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Scientific classification
Kingdom: Animalia
Phylum: Chordata
Subphylum: Vertebrata
Class: Reptilia
Order: Squamata
Suborder: Serpentes
Family: Viperidae
Subfamily: Causinae
Cope, 1860
Genus: Causus
Wagler, 1830
  • Causinae - Cope, 1860[1]

  • Causus - Wagler, 1830
  • Distichurus - Hallowell, 1842
  • Heterophis - Peters, 1862
  • Dinodipsas - Peters, 1882[1]

Common names: night adders.[2][3]  
The Causinae are a monotypic subfamily of venomous vipers found only in subsaharan Africa.[1] It was created for the genus Causus; a group considered to be among the most primitive members of the family Viperidae based on head scalation, oviparity, venom apparatus and the fact that they have round pupils.[2][3] Six species are currently recognized.[4]


These snakes are fairly stout, never growing to more than 1 m in length.[3]

As opposed to most vipers where the head is distinct from the neck and covered with small scales, in Causus the head is only slightly distinct from the neck and covered with 9 large symmetrical head shields. Also, the eyes have pupils that are round instead of elliptical like other vipers. The rostral scale is broad, sometimes pointed or upturned. The nostril is located between 2 nasals and an internasal. The frontal and supraocular scales are long. A loreal scale is present, separating the nasal and preoculars. The suboculars are separated from the supralabials. The mandible has splenial and angular elements.[2]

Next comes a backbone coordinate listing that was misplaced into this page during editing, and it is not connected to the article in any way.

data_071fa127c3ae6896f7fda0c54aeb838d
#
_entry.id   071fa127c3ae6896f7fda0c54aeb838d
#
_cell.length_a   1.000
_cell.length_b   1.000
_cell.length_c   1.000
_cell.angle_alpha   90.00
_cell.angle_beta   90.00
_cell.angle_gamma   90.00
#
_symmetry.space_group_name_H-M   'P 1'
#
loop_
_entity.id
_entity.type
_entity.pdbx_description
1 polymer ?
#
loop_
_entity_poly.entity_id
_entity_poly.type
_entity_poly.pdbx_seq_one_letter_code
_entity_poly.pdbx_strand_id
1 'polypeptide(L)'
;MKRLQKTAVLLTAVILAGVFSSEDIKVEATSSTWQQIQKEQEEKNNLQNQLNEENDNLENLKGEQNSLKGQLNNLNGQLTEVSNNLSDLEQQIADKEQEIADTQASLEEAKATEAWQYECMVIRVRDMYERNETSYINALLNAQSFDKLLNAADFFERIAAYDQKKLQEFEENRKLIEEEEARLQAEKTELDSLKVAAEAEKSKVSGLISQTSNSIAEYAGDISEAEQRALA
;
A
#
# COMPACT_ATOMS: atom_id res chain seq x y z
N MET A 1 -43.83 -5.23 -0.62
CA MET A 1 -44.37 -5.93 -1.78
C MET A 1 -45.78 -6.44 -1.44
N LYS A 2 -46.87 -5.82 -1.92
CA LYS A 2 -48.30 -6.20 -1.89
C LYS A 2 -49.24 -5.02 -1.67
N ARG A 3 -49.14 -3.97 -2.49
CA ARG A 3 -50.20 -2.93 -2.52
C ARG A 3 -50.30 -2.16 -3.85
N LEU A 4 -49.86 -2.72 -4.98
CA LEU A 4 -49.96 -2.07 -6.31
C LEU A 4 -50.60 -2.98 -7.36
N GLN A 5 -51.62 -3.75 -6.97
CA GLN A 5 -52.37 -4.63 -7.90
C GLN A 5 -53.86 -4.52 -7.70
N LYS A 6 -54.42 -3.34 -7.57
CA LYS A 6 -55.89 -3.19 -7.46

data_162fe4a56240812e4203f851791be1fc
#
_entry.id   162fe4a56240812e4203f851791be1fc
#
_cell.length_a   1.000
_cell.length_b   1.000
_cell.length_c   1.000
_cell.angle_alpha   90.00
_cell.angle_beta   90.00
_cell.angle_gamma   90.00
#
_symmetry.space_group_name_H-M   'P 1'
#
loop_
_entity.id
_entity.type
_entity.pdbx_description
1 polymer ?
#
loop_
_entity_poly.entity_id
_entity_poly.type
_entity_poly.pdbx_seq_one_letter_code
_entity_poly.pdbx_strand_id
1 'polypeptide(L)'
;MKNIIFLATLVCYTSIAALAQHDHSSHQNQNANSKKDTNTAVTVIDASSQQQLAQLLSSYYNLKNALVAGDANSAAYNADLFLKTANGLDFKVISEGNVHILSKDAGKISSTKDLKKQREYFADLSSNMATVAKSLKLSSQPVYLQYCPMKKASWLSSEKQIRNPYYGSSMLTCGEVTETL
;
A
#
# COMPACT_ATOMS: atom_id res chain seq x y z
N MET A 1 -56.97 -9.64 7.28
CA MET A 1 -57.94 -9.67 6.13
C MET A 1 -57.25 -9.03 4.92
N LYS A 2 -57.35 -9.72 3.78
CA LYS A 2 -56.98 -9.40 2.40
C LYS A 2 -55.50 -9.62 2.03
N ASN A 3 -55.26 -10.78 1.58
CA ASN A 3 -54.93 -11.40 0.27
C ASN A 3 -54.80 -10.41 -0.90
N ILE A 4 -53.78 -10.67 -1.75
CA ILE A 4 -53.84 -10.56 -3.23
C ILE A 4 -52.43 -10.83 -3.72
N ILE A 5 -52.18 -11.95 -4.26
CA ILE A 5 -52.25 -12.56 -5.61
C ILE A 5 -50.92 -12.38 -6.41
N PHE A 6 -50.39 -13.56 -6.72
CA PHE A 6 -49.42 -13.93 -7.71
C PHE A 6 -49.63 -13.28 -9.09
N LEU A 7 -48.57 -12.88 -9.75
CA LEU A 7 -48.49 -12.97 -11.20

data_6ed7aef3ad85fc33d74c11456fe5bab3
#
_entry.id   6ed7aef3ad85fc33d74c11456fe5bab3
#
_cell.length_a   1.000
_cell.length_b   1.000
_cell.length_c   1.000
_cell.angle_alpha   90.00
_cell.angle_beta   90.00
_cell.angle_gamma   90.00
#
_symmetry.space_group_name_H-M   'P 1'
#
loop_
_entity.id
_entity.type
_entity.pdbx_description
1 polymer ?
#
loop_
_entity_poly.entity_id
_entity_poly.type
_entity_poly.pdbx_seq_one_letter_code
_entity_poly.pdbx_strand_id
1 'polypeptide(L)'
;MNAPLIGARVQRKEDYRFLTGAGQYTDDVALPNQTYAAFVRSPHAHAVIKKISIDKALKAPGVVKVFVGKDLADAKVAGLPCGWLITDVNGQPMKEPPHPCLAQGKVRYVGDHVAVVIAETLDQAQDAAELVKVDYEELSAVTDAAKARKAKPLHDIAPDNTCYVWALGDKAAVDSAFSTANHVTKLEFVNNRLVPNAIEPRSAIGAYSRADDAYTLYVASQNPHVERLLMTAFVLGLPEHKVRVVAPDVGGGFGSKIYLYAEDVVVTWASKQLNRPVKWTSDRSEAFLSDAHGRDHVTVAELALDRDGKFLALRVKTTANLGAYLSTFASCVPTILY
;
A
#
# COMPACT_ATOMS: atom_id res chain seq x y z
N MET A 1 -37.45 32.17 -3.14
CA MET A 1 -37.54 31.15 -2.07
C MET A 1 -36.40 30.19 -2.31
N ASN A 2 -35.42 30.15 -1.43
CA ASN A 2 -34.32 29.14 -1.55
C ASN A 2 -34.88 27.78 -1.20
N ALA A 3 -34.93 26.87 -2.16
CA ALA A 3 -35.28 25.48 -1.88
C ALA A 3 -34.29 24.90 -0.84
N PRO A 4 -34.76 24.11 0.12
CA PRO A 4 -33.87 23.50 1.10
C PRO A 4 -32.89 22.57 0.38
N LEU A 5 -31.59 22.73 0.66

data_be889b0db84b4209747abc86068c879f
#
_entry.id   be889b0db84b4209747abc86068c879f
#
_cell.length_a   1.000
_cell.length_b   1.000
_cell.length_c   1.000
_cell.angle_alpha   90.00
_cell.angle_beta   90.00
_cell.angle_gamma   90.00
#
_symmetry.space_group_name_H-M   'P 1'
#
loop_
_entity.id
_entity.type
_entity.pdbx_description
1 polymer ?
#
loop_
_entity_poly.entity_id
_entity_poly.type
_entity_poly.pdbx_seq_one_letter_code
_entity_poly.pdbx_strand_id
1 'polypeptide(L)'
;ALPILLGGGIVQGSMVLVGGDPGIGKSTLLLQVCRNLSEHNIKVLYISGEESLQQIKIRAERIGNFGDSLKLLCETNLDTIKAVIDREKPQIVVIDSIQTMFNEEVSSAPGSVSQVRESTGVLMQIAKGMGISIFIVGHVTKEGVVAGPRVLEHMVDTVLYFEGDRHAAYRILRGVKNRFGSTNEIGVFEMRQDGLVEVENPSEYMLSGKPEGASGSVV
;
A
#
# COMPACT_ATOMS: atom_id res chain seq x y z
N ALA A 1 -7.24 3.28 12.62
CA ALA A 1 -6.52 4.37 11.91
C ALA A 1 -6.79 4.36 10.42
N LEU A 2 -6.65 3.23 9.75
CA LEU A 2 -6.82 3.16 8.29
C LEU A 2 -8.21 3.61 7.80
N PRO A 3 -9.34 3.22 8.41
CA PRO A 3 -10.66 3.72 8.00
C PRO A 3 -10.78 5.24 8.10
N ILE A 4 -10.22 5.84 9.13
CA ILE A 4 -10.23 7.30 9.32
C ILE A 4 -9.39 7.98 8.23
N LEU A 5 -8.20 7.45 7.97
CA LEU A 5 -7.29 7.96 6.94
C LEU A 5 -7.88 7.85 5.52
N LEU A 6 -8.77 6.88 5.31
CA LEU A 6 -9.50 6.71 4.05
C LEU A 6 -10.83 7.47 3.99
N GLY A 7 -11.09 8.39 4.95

The fangs are different too. Unlike other vipers there is no hinge action where the prefrontal bone engages the frontal. However, since the maxillary bones rotate almost as far, the fangs can still be erected. The fangs themselves are relatively short. A fine line, or suture, is also present along the length of the fang, representing the vestigial edge where the groove lips meet (from incomplete fang canal closure).[2]

The body is cylindrical or slightly depressed and moderately slender. The dorsal scales are smooth or weakly keeled with apical pits. The ventral scales are rounded and the anal plate single. The tail is short and the subcaudals can be either single or paired.[2]

Among the viperids, another unique characteristic of this genus is that several species have venom glands that are not confined the temporal area as with most vipers, but are exceptionally long and extend well down the neck.[3] These venom glands, located on either side of the spine, may be up to 10 cm in length, with long ducts connecting them to the fangs.[5]

There are also other internal differences that set the Causinae apart: they have unusually long kidneys, a well-developed tracheal lung with two tracheal arteries, and the liver overlaps the tip of the heart.[2]

Geographic range

Found only in Subsaharan Africa.[1]


Despite their common name, this genus is active during the day as well as at night. When disturbed, they will engage in a ferocious hissing and puffing threat display. It may lift the first part of its body off the ground in a coil and make a powerful swiping strike -- juveniles have even been known to come off the ground! Others specimens may raise the first part of their body off the ground, flattening the neck and moving forward, tongue extended, like a small cobra.[3] The rather frantic strikes are often combined with attempts to quickly glide away.[6]


Feed almost exclusively on toads and frogs.[3] There are reports of gluttony: when prey is abundant, they may eat until they are literally unable to swallow any more food.[6]